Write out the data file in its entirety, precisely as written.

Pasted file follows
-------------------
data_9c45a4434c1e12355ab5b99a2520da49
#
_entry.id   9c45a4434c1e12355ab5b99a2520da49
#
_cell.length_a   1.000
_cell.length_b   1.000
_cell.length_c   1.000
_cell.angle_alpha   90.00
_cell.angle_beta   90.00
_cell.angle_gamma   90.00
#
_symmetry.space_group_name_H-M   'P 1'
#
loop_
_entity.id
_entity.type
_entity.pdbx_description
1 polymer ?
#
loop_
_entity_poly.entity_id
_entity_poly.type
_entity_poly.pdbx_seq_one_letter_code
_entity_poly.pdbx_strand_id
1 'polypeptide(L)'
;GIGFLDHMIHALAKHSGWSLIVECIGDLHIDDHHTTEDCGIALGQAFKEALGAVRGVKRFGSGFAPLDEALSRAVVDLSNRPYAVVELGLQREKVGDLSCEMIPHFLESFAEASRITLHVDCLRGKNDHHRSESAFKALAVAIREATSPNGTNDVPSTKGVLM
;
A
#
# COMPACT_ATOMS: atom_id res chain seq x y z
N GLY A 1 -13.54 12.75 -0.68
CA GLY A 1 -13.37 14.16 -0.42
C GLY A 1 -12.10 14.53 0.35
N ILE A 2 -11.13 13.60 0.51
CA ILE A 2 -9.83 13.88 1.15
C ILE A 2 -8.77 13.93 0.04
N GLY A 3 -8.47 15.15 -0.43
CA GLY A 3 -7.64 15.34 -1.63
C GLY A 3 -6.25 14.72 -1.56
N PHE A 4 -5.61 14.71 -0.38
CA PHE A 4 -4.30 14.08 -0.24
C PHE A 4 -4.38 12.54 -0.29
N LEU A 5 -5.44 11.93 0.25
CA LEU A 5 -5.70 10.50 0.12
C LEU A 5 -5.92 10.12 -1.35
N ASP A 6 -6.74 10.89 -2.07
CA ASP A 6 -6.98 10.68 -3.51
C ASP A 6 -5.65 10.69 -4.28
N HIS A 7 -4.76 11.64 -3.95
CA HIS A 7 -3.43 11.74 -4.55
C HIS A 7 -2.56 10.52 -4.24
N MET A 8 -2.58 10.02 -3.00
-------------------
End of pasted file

data_9c45a4434c1e12355ab5b99a2520da49
#
_entry.id   9c45a4434c1e12355ab5b99a2520da49
#
_cell.length_a   1.000
_cell.length_b   1.000
_cell.length_c   1.000
_cell.angle_alpha   90.00
_cell.angle_beta   90.00
_cell.angle_gamma   90.00
#
_symmetry.space_group_name_H-M   'P 1'
#
loop_
_entity.id
_entity.type
_entity.pdbx_description
1 polymer ?
#
loop_
_entity_poly.entity_id
_entity_poly.type
_entity_poly.pdbx_seq_one_letter_code
_entity_poly.pdbx_strand_id
1 'polypeptide(L)'
;GIGFLDHMIHALAKHSGWSLIVECIGDLHIDDHHTTEDCGIALGQAFKEALGAVRGVKRFGSGFAPLDEALSRAVVDLSNRPYAVVELGLQREKVGDLSCEMIPHFLESFAEASRITLHVDCLRGKNDHHRSESAFKALAVAIREATSPNGTNDVPSTKGVLM
;
A
#
# COMPACT_ATOMS: atom_id res chain seq x y z
N GLY A 1 -13.54 12.75 -0.68
CA GLY A 1 -13.37 14.16 -0.42
C GLY A 1 -12.10 14.53 0.35
N ILE A 2 -11.13 13.60 0.51
CA ILE A 2 -9.83 13.88 1.15
C ILE A 2 -8.77 13.93 0.04
N GLY A 3 -8.47 15.15 -0.43
CA GLY A 3 -7.64 15.34 -1.63
C GLY A 3 -6.25 14.72 -1.56
N PHE A 4 -5.61 14.71 -0.38
CA PHE A 4 -4.30 14.08 -0.24
C PHE A 4 -4.38 12.54 -0.29
N LEU A 5 -5.44 11.93 0.25
CA LEU A 5 -5.70 10.50 0.12
C LEU A 5 -5.92 10.12 -1.35
N ASP A 6 -6.74 10.89 -2.07
CA ASP A 6 -6.98 10.68 -3.51
C ASP A 6 -5.65 10.69 -4.28
N HIS A 7 -4.76 11.64 -3.95
CA HIS A 7 -3.43 11.74 -4.55
C HIS A 7 -2.56 10.52 -4.24
N MET A 8 -2.58 10.02 -3.00